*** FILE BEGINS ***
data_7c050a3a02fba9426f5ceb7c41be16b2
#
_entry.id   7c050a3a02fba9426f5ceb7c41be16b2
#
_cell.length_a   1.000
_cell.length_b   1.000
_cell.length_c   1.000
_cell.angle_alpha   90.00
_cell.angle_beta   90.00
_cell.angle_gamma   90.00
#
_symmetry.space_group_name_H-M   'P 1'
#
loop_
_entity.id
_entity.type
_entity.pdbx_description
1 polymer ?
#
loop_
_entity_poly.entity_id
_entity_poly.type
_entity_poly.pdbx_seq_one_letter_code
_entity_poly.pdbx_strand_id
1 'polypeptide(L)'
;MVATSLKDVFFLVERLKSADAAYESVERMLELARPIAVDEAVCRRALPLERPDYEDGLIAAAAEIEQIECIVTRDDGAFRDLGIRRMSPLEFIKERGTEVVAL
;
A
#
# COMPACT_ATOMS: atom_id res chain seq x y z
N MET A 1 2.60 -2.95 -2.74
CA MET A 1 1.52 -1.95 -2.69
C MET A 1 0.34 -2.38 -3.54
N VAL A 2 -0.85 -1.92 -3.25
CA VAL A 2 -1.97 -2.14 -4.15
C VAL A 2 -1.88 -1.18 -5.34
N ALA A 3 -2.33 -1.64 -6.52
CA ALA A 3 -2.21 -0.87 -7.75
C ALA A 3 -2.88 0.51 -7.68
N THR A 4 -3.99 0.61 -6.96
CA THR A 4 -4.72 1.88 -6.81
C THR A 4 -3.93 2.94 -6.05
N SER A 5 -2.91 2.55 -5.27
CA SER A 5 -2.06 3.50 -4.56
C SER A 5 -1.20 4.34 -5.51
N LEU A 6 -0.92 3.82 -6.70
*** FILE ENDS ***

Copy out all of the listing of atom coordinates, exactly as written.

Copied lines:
data_7c050a3a02fba9426f5ceb7c41be16b2
#
_entry.id   7c050a3a02fba9426f5ceb7c41be16b2
#
_cell.length_a   1.000
_cell.length_b   1.000
_cell.length_c   1.000
_cell.angle_alpha   90.00
_cell.angle_beta   90.00
_cell.angle_gamma   90.00
#
_symmetry.space_group_name_H-M   'P 1'
#
loop_
_entity.id
_entity.type
_entity.pdbx_description
1 polymer ?
#
loop_
_entity_poly.entity_id
_entity_poly.type
_entity_poly.pdbx_seq_one_letter_code
_entity_poly.pdbx_strand_id
1 'polypeptide(L)'
;MVATSLKDVFFLVERLKSADAAYESVERMLELARPIAVDEAVCRRALPLERPDYEDGLIAAAAEIEQIECIVTRDDGAFRDLGIRRMSPLEFIKERGTEVVAL
;
A
#
# COMPACT_ATOMS: atom_id res chain seq x y z
N MET A 1 2.60 -2.95 -2.74
CA MET A 1 1.52 -1.95 -2.69
C MET A 1 0.34 -2.38 -3.54
N VAL A 2 -0.85 -1.92 -3.25
CA VAL A 2 -1.97 -2.14 -4.15
C VAL A 2 -1.88 -1.18 -5.34
N ALA A 3 -2.33 -1.64 -6.52
CA ALA A 3 -2.21 -0.87 -7.75
C ALA A 3 -2.88 0.51 -7.68
N THR A 4 -3.99 0.61 -6.96
CA THR A 4 -4.72 1.88 -6.81
C THR A 4 -3.93 2.94 -6.05
N SER A 5 -2.91 2.55 -5.27
CA SER A 5 -2.06 3.50 -4.56
C SER A 5 -1.20 4.34 -5.51
N LEU A 6 -0.92 3.82 -6.70